Specialty: Reproductive health and childbirth, Primary sub-specialty: Reproductive and Sexual Medicine; UKCRC code/ Disease: Reproductive Health and Childbirth/ Pregnancy with abortive outcome


Participants are randomised to one of two groups.

Intervention group: Women are given access to the intervention website, displayed on a ‘tablet’ computer. This consists of:
1. General information on contraception, including information on each method as well as contraceptive benefits and side-effects and other common concerns
2. Videos of women as well as health professionals discussing contraceptive experiences, concerns and misconceptions
3. An interactive tool to help women choose a method of contraception which provides individually tailored results
4. A page offering a link to NHS clinic finders as well as links to other useful resources, such as further information on sexual health, or websites offering support and advice for sexual abuse for example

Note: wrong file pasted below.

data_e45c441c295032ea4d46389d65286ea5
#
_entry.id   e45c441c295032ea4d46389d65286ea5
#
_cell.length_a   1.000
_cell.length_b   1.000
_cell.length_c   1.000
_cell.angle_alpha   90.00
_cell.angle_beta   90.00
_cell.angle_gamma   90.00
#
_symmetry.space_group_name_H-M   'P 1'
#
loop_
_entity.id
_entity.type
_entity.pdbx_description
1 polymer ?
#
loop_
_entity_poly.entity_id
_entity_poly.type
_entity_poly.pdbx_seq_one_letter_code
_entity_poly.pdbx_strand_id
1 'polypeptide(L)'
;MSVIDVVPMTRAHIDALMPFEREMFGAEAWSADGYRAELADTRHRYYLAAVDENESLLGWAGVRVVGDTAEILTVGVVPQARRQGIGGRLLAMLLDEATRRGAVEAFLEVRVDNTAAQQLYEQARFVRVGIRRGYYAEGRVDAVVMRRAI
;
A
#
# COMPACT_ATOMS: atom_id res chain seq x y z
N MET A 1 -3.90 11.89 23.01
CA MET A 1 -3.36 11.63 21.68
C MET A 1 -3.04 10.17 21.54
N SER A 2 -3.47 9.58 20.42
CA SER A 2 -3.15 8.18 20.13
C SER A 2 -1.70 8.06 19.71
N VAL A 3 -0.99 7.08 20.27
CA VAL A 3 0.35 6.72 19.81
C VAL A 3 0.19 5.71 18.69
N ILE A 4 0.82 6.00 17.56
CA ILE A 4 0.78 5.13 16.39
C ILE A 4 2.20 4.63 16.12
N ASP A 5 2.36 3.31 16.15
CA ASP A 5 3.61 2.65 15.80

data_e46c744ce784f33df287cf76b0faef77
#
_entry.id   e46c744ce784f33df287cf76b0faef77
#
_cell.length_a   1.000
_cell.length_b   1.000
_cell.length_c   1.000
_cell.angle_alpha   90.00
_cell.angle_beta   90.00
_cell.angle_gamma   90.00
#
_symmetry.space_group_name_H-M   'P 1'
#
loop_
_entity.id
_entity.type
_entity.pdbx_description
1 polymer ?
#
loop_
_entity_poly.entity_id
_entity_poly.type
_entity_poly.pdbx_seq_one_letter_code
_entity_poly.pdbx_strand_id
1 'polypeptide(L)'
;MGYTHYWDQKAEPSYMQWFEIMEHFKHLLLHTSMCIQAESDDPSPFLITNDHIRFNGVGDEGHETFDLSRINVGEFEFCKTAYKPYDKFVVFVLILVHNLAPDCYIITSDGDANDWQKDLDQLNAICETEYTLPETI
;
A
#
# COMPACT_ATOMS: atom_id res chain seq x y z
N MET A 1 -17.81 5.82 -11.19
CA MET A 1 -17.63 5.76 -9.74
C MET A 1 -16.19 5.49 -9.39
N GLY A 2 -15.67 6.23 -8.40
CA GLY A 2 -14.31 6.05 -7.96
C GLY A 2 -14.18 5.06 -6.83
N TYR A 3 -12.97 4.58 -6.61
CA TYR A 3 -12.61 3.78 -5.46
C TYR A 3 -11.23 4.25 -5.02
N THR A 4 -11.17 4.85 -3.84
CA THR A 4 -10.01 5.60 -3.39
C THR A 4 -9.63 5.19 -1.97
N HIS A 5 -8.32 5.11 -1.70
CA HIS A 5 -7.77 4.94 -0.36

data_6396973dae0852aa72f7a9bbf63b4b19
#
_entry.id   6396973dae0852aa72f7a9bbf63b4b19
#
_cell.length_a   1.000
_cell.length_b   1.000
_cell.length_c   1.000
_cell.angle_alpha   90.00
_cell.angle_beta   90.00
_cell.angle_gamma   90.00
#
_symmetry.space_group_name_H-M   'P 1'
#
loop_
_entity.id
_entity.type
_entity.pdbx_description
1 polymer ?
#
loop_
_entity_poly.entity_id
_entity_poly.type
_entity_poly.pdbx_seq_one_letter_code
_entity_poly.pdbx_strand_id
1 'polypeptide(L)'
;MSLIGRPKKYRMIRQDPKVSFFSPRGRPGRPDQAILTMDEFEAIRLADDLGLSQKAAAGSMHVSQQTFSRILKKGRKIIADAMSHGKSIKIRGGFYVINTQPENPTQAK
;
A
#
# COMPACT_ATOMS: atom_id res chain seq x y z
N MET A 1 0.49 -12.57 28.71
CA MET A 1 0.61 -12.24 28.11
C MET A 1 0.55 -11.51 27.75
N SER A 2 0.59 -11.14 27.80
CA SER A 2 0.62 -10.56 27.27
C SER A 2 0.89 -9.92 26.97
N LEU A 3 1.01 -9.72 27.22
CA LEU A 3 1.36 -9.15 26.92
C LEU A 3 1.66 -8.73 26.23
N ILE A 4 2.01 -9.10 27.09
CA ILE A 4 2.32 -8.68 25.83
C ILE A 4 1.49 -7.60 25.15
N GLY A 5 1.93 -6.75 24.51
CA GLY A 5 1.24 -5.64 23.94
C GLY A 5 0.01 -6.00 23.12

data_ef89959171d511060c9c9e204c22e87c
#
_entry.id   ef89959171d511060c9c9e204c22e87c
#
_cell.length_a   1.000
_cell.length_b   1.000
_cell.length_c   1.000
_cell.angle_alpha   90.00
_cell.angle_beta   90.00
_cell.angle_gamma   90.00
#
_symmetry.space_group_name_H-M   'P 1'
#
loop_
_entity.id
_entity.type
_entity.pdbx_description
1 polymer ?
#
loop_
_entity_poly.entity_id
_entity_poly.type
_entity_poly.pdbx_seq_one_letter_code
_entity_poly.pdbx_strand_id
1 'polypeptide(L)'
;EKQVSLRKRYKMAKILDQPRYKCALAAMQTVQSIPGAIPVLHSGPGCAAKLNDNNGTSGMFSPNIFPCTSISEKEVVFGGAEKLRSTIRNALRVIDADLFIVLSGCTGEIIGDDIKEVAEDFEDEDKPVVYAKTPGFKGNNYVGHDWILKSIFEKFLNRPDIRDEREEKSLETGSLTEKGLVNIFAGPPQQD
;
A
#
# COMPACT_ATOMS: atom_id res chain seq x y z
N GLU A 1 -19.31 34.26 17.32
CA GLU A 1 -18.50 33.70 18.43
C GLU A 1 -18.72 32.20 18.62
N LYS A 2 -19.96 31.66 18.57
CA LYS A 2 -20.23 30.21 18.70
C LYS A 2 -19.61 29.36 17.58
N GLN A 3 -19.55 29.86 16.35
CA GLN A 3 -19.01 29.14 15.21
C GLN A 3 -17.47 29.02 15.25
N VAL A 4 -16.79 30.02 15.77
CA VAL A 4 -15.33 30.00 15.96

Whilst in clinic, users allocated to the intervention group will be asked to work through a tailored package of individualised website content. After leaving clinic, the website will be available for them to re-visit and explore freely, and will be accessible on mobile phones as well as desktop computers. Participants will be taken through a series of questions designed to identify appropriate method(s) that best suits individual preferences e.g. for a non-hormonal method, or one that does not require insertion by a health care professional, or one that is invisible, or one that can be forgotten about once inserted. The website will give information to address women’s concerns and barriers to uptake of LARC. A contraceptive choice tool will take account of women’s views and preferences on the benefits and side effects of contraception and three suitable contraceptive options will be recommended with brief annotation, that can be emailed, texted to a mobile phone and used in a subsequent consultation and / or taken home.